Targeting food waste

Features - Organics Recycling

State and federal legislation is creating opportunities and difficulties for those who manage food scraps as a resource.

May 4, 2016

© Marion Tohang |

Legislators, regulators and private industry have put a greater emphasis on reducing and recycling food scraps in recent years. While laws and initiatives surrounding food waste may be more aggressive in certain regions and by certain companies, the push to divert these materials continues to grow nationwide.

Kevin Krashaar, vice president of government affairs for the National Waste & Recycling Association (NWRA), a Washington-based trade association representing private-sector U.S. waste and recycling companies, as well as manufacturers and service providers that do business with those companies, stays abreast of the legislative and regulatory activities taking place in the arena of food waste across the U.S.

He observes, “At the state level in particular, there’s been a lot of action legislatively in some of the smaller states and in California. What the bills generally do is mandate or require a certain food waste be diverted out of a landfill and to a composting facility or anaerobic digester.”

Broadly speaking, Krashaar says, “There are goals established in those pieces of legislation that require some amounts of food waste be disposed of in a separate manner than the rest from the normal waste stream.”

Those operating waste and recycling services in the states of Connecticut, Rhode Island, Massachusetts, Vermont and California likely have been affected by these laws. While most of these business have accepted the challenges and opportunities that go along with these laws, Krashaar says problems can occur if the infrastructure to handle the influx of food waste is not in place.


“Our member companies have embraced the further exploration and innovation that is necessary to be a part of the recycling of food waste,” Krashaar says. “Units of government have to be very careful they’re not mandating things they don’t have the infrastructure or capacity to handle.”

He recalls an ordinance that was pending in one city that would have required restaurants and schools to separate food waste, but the community didn’t have any composing facilities in the area able to handle the material. He also knows museums in the District of Columbia have attempted to divert food waste from cafeterias but haven’t been able to find a facility to accept it.

Some companies are finding their own solutions to divert food waste when insufficient infrastructure gets in the way of their sustainability plans. When Sierra Nevada Brewing Co., Chico, California, wanted to compost its organic waste, the closest facility was more than 150 miles away. The company tried unsuccessfully to get the city and county it operates in to open a compost facility, so the company purchased equipment to compost food scraps, yard waste and spent hops and grain on its own.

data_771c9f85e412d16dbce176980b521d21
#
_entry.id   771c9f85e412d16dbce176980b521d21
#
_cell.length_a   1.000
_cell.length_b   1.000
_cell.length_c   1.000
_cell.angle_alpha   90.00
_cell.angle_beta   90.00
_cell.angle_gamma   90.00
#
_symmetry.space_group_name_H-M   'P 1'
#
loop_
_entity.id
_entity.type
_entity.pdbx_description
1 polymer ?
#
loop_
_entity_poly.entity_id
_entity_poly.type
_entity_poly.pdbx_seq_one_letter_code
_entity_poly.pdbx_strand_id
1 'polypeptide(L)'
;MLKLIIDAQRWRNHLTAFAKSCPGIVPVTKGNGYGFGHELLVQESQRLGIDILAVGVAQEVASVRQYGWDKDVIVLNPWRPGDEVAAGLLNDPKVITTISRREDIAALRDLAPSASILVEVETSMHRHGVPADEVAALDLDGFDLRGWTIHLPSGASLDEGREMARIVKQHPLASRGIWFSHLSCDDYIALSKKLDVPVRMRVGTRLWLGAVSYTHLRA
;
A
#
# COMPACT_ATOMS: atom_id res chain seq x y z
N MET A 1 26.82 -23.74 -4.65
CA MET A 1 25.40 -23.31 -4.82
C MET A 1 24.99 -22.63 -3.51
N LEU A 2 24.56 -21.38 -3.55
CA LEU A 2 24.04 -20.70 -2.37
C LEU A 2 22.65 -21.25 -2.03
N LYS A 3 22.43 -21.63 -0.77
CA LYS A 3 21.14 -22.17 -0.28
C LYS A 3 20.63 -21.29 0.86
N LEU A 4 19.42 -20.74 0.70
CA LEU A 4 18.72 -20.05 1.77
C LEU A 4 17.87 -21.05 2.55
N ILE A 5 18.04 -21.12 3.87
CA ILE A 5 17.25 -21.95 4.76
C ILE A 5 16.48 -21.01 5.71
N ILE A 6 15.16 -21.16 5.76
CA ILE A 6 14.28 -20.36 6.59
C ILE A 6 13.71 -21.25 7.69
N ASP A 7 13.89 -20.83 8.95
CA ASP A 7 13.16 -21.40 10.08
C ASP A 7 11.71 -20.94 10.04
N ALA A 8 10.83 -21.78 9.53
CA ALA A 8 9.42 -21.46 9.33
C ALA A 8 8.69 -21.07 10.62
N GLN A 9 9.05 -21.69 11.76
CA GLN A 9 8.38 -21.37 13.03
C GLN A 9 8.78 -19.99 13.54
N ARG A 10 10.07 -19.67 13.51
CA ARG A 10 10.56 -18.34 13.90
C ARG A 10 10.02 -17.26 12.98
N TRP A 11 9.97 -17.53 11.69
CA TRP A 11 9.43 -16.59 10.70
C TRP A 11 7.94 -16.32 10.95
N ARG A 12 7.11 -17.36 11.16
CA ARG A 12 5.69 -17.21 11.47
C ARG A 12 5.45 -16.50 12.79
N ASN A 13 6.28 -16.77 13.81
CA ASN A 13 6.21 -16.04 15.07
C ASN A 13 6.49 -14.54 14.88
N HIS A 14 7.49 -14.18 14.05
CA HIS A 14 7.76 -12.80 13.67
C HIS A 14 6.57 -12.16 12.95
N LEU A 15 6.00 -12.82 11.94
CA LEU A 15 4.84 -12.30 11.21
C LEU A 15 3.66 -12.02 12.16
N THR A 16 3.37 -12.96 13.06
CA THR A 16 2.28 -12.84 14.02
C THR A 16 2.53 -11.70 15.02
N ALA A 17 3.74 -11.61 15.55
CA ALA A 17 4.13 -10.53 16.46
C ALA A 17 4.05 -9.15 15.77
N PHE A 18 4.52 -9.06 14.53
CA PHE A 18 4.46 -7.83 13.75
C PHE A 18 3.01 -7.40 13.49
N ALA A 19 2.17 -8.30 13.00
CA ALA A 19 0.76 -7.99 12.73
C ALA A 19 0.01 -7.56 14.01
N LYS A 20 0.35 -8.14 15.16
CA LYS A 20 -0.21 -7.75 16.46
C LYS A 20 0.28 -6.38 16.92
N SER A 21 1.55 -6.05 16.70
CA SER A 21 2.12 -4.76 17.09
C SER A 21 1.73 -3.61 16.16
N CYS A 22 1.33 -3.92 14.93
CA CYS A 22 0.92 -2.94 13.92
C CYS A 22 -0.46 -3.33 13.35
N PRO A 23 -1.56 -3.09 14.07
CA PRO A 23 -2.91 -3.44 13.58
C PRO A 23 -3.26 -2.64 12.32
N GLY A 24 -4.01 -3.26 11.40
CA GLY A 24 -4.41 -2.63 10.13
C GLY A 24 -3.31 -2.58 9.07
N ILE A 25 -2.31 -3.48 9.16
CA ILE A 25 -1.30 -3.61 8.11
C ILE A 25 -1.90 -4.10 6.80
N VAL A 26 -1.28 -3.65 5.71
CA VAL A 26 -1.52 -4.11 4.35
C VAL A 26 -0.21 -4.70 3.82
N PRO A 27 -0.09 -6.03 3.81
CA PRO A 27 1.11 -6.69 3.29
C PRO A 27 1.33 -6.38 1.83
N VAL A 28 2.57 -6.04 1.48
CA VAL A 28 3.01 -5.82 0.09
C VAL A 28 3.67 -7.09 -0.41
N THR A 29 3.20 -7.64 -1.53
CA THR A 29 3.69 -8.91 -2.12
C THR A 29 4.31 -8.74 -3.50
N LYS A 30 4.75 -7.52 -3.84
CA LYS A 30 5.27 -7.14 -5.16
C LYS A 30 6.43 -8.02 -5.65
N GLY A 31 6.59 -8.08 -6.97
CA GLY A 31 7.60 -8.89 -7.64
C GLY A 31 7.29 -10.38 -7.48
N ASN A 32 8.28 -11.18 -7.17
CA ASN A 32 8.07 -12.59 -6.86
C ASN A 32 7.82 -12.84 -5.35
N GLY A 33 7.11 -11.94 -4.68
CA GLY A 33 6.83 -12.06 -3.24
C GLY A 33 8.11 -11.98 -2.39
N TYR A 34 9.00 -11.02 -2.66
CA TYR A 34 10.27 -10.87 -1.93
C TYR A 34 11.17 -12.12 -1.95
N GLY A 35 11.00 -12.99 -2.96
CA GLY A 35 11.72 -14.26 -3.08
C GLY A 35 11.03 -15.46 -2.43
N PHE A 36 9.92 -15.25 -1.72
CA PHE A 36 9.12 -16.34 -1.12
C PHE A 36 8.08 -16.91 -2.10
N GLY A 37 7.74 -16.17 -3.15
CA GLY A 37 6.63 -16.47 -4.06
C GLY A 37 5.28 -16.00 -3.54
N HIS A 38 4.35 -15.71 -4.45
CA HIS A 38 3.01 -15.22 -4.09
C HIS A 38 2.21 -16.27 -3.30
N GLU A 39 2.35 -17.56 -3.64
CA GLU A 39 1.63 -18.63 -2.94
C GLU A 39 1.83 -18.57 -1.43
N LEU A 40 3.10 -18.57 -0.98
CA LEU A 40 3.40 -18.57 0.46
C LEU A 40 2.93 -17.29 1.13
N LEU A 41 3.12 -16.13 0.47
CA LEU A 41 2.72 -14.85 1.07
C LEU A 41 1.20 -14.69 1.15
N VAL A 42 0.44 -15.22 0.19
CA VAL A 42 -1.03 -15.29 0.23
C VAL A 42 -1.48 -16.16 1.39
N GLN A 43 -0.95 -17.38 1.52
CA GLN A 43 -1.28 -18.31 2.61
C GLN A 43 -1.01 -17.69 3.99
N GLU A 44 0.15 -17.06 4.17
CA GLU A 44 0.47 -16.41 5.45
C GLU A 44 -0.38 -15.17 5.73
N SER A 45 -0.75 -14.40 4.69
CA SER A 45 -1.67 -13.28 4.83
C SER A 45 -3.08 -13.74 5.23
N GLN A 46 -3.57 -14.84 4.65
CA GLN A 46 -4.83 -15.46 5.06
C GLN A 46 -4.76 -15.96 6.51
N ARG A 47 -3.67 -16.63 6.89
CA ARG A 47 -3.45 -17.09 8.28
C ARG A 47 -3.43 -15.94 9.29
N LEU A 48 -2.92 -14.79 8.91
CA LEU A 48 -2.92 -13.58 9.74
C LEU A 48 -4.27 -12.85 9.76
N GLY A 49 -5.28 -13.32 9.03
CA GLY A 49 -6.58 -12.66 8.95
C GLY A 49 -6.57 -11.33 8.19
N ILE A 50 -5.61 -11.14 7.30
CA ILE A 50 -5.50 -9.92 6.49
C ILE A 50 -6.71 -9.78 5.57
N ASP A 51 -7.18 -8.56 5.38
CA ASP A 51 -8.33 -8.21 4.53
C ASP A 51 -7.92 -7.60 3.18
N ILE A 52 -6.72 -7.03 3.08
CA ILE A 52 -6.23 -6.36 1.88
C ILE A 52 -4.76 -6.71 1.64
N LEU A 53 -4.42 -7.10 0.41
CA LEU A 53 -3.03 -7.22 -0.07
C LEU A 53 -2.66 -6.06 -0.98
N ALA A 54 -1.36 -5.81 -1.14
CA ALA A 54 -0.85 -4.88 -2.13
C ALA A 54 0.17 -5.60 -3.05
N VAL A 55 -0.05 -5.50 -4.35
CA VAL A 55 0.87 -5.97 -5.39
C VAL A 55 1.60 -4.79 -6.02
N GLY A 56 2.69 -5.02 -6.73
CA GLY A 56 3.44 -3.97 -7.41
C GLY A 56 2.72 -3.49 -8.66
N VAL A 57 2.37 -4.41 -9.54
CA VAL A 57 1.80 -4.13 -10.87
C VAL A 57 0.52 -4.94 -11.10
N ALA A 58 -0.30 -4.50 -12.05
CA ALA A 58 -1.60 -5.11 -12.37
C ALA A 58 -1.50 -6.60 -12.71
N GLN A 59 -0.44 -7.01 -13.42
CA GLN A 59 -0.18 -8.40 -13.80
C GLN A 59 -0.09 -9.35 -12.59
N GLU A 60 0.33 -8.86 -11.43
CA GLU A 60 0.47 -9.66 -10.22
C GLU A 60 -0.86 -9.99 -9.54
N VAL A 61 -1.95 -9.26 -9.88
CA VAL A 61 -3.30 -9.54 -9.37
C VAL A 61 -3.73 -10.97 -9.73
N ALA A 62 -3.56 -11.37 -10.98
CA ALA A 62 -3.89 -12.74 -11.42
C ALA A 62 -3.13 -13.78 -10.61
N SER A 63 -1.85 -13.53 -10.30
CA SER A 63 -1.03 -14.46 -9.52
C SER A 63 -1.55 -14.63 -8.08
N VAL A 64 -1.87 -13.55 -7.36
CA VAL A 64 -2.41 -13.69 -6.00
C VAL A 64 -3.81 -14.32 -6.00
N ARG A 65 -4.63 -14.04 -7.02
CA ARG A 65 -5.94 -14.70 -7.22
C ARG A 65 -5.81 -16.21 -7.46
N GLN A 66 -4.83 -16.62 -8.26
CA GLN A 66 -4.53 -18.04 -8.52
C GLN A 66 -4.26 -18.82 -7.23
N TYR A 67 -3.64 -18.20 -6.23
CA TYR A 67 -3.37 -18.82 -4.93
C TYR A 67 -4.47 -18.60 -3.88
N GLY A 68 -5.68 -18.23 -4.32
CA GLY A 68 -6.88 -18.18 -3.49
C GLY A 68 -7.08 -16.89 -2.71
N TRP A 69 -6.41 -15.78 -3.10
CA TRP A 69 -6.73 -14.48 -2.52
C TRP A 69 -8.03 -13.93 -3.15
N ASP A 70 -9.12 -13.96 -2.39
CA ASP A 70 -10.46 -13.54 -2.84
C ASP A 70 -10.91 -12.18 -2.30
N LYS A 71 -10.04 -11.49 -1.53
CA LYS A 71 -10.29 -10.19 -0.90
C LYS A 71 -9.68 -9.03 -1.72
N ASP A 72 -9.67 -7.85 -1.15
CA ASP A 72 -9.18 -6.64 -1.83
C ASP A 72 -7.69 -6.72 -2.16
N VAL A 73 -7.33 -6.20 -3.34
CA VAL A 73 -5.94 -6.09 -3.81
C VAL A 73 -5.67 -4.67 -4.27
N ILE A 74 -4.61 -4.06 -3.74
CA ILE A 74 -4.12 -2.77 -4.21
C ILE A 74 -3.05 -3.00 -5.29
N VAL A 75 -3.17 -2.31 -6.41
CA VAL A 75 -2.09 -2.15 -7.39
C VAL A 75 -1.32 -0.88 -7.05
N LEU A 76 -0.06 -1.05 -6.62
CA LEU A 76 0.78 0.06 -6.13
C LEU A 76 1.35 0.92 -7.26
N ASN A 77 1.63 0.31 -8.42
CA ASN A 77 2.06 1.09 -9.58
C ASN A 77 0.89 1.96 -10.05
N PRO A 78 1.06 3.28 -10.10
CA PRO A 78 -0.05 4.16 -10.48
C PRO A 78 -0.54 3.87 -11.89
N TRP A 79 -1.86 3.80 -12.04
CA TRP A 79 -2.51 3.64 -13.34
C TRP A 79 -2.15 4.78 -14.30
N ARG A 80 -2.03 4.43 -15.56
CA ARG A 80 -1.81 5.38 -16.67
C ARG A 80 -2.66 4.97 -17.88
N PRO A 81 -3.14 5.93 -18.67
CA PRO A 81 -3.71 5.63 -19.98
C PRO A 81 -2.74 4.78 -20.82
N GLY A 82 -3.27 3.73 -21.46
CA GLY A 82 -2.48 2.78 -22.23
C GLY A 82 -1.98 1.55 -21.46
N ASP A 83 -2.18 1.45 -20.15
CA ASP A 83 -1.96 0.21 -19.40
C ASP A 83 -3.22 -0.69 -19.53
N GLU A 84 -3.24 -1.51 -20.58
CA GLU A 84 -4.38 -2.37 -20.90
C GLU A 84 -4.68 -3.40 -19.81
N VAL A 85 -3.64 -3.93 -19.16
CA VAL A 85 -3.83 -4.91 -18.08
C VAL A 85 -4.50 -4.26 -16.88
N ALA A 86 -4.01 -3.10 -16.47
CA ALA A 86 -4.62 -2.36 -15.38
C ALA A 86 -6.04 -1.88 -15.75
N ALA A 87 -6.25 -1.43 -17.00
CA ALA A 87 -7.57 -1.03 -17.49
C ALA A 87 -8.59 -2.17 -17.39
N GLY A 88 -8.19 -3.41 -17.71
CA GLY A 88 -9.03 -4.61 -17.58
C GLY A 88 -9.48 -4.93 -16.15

“Our members want to be part of comprehensive waste solutions, but it is going to take some time before we have the infrastructure in place, the technology in place and the equipment in place to be successful at doing what everyone wants to do, which is obviously take the food waste out of the waste stream,” Krashaar says.

He adds that it is a bit of a chicken-and-egg scenario. To build the facilities, you have to have the supply, but you can’t get the supply without the legislation.

Massachusetts and California are working to get infrastructure in place by making grant funding available for anaerobic digestion projects.


At the federal level, two bills have been introduced to Congress in the last year with different goals in mind.

H.R. 4382, introduced by Rep. Jerry McNerney, D-California, amends the Federal Food Donation Act of 2008. Krashaar describes it as a bill requiring federal contractors to submit annual reports on the weight of food that was disposed of by donation, composting or discarding.

H.R. 4184, The Food Recovery Act, is a much more comprehensive bill introduced by Rep. Chellie Pingree, D-Maine. It tackles wasted food in four areas: at the consumer level; in grocery stores and restaurants; in schools and other institutions; and on the farm.

In Krashaar’s 20 years of working on Capitol Hill issues, he says this is the first bill he has seen with six committee referrals. It would provide tax credits for charitable contributions of food and amend school nutrition guidelines and other U.S. Department of Agriculture (USDA) programs to promote local agricultural products. It includes food labeling provisions as a way to curb premature disposal of food that may be past the manufacture’s recommended expiration date but still safe to eat. It also would create an office of food recovery within the USDA to coordinate federal activities on food recovery and food waste.

Krashaar says NWRA is talking with the Food Marketing Institute, National Restaurant Association and grocery manufactures on whether parts of the bill could move forward.

The NWRA has not taken an official stance on the bill, and Krashaar predicts neither H.R. 4382 or H.R. 4184 will see much movement in this election year.

No matter what happens in the future, Krashaar says, “Industry and government have to work together to make sure the capacity is in place before they move forward on what is a worthy goal.”

The author is an editor with the Recycling Today Media Group and can be reached at